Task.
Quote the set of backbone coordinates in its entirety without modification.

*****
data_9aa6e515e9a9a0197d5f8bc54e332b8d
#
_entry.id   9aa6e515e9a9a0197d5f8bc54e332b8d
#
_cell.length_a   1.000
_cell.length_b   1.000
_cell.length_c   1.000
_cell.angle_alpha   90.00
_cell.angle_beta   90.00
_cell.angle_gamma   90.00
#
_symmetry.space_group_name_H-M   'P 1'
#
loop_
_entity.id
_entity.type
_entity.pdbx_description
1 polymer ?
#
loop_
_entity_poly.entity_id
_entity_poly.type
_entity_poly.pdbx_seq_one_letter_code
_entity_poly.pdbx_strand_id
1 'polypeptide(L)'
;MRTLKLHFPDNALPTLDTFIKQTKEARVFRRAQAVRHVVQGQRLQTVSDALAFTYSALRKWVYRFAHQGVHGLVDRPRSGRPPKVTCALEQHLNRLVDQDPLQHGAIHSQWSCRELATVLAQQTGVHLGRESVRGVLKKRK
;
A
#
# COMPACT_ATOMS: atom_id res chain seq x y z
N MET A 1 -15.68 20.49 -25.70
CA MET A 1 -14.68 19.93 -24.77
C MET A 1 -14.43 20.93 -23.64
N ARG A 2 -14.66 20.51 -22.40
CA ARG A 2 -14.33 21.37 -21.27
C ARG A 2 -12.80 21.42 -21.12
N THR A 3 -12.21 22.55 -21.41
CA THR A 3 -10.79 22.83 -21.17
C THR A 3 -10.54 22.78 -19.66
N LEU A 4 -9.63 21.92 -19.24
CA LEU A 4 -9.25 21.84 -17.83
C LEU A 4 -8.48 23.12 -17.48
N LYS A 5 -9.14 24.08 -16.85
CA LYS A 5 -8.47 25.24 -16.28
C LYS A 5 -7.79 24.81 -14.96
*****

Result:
data_9aa6e515e9a9a0197d5f8bc54e332b8d
#
_entry.id   9aa6e515e9a9a0197d5f8bc54e332b8d
#
_cell.length_a   1.000
_cell.length_b   1.000
_cell.length_c   1.000
_cell.angle_alpha   90.00
_cell.angle_beta   90.00
_cell.angle_gamma   90.00
#
_symmetry.space_group_name_H-M   'P 1'
#
loop_
_entity.id
_entity.type
_entity.pdbx_description
1 polymer ?
#
loop_
_entity_poly.entity_id
_entity_poly.type
_entity_poly.pdbx_seq_one_letter_code
_entity_poly.pdbx_strand_id
1 'polypeptide(L)'
;MRTLKLHFPDNALPTLDTFIKQTKEARVFRRAQAVRHVVQGQRLQTVSDALAFTYSALRKWVYRFAHQGVHGLVDRPRSGRPPKVTCALEQHLNRLVDQDPLQHGAIHSQWSCRELATVLAQQTGVHLGRESVRGVLKKRK
;
A
#
# COMPACT_ATOMS: atom_id res chain seq x y z
N MET A 1 -15.68 20.49 -25.70
CA MET A 1 -14.68 19.93 -24.77
C MET A 1 -14.43 20.93 -23.64
N ARG A 2 -14.66 20.51 -22.40
CA ARG A 2 -14.33 21.37 -21.27
C ARG A 2 -12.80 21.42 -21.12
N THR A 3 -12.21 22.55 -21.41
CA THR A 3 -10.79 22.83 -21.17
C THR A 3 -10.54 22.78 -19.66
N LEU A 4 -9.63 21.92 -19.24
CA LEU A 4 -9.25 21.84 -17.83
C LEU A 4 -8.48 23.12 -17.48
N LYS A 5 -9.14 24.08 -16.85
CA LYS A 5 -8.47 25.24 -16.28
C LYS A 5 -7.79 24.81 -14.96